Father Rivard is a priest in a small, economically depressed coal mining town. Working on what he thinks is a "controversial" work, he lives with the brutal lives of his poor parishioners, ... See full summary »
Dick Van Dyke,
R.P.M. stands for (political) revolutions per minute. Anthony Quinn plays a liberal college professor at a west coast college during the heady days of campus activism in the late 1960's. ... See full summary »
At an exclusive psychiatric clinic, the doctors and staff are about as crazy as the patients. The clinic head, Dr. Stewart McIver, thinks that it would be good therapy for his patients to ... See full summary »
Lucas Marsh, an intern bent upon becoming a first-class doctor, not merely a successful one. He courts and marries the warm-hearted Kristina, not out of love but because she is highly knowledgeable in the skills of the operating room and because she has frugally put aside her savings through the years. She will be, as he shrewdly knows, a supportive wife in every way. She helps make him the success he wants to be and cheerfully moves with him to the small town in which he starts his practice. But as much as he tries to be a good husband to the undemanding Kristina, Marsh easily falls into the arms of a local siren and the patience of the long-sorrowing Kristina wears thin. She reasons he no longer needs her and asks for a divorce. A calamity now brings Marsh to his senses. Dr. Runkleman, Marsh's gruff and wise employer, is stricken with a heart attack and requires emergency surgery. Marsh is forced to operate.Written by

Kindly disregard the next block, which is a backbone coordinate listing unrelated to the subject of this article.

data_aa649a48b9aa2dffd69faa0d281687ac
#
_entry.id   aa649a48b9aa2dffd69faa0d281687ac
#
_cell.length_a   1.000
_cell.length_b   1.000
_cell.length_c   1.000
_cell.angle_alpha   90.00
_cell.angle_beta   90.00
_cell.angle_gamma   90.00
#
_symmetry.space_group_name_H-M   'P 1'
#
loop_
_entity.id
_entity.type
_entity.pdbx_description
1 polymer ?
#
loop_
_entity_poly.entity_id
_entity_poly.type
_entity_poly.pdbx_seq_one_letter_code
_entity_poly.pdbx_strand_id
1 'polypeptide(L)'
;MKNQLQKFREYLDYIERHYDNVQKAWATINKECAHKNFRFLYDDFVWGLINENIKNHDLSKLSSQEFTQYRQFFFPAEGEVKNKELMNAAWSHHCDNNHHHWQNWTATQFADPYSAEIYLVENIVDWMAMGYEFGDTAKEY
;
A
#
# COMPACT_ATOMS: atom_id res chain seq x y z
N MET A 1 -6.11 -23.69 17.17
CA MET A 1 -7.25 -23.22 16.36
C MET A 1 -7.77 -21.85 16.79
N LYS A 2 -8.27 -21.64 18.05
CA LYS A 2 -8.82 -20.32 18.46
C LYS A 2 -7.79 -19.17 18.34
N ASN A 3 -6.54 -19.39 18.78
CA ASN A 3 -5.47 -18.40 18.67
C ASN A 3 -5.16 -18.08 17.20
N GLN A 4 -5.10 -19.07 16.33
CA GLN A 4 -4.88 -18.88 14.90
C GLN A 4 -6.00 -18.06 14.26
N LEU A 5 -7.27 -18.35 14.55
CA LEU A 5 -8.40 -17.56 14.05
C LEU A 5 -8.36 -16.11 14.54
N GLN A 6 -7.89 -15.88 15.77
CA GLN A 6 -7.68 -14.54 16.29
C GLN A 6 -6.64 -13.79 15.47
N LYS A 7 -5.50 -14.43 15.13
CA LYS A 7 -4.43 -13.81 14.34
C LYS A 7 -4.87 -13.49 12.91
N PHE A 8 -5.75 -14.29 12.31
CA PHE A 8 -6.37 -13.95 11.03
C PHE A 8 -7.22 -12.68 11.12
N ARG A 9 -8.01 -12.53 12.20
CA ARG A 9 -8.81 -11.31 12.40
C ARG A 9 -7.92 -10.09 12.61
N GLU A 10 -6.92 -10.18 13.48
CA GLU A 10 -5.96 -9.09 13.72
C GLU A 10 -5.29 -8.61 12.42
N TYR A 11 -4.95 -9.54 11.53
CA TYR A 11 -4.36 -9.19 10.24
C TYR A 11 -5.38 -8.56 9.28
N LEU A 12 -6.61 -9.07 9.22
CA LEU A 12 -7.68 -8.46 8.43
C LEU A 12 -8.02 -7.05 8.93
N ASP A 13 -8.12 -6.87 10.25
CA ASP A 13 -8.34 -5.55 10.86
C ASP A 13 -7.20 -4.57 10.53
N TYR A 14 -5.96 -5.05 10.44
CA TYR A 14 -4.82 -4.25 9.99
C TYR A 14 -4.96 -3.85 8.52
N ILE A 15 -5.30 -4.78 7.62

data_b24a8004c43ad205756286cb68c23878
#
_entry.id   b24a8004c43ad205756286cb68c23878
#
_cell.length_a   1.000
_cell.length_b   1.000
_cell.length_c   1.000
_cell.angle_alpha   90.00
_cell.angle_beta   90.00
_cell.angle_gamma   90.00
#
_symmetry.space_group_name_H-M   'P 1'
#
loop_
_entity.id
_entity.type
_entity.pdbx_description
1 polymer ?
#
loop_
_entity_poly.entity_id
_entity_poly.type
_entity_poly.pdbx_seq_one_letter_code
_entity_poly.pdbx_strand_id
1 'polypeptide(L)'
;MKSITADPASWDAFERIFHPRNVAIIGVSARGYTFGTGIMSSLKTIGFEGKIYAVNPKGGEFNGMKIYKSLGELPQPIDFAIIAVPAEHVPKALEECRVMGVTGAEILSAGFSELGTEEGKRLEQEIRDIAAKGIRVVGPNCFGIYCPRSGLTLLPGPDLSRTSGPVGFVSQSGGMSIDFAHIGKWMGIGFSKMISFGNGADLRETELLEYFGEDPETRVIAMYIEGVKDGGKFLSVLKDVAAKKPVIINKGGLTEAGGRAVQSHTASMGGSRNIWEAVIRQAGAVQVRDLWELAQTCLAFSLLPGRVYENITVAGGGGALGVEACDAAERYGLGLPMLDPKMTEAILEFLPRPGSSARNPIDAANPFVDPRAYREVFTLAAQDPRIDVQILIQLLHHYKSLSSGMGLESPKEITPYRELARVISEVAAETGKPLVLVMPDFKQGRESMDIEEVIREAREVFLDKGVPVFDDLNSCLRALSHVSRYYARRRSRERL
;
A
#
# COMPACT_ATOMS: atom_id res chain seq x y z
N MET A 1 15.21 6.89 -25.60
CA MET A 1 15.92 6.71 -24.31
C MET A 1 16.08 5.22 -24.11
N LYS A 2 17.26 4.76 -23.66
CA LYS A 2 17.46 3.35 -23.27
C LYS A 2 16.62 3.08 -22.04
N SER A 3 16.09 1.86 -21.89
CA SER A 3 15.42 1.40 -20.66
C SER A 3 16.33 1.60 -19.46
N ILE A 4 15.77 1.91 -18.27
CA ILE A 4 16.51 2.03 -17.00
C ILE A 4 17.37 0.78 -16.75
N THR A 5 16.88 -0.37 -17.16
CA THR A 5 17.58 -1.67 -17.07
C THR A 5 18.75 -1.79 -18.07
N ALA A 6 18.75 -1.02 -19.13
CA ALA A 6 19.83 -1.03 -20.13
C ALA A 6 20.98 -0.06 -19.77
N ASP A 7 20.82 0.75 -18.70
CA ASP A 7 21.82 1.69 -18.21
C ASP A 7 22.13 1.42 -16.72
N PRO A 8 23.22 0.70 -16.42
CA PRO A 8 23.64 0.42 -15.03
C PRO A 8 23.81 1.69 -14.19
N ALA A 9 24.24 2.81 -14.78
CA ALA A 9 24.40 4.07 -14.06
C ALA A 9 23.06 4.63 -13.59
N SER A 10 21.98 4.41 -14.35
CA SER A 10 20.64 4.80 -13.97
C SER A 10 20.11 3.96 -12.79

Robert Mitchum is an actor I usually like but Stanley Kramer was wrong to cast him in the central role of the idealistic doctor. A more sensitive actor (like Montgomery Clift) would have been much more suitable. Sleepy-eyed Mitchum is the one big weakness of this drama--he rarely changes his expression even when he is angrily berating his long-suffering wife (Olivia de Havilland) or best pal (Frank Sinatra). His expressionless demeanor was OK when playing tough hoods but doesn't serve him well here. Gloria Grahme plays her familiar siren role as though she has novocaine in her upper lip. But everyone else shines--Broderick Crawford as a Jewish doctor, Charles Bickford as Mitchum's mentor, and Frank Sinatra adding a much needed sense of humor to the proceedings as a materialistic doctor. Olivia de Havilland, with blonde hair and Scandinavian accent, has a couple of very strong scenes which she plays brilliantly. All of the smaller roles are well done--and particularly strong are the hospital scenes dealing with patients, operations and interns. But the big drawback is Mitchum--unable to get into his role and make his character more than a cardboard figure. Nevertheless, the film itself is still compelling and well worth viewing. The reviewers claimed that all of the actors were too old for their parts--and while this is true, only Mitchum fails to deliver.
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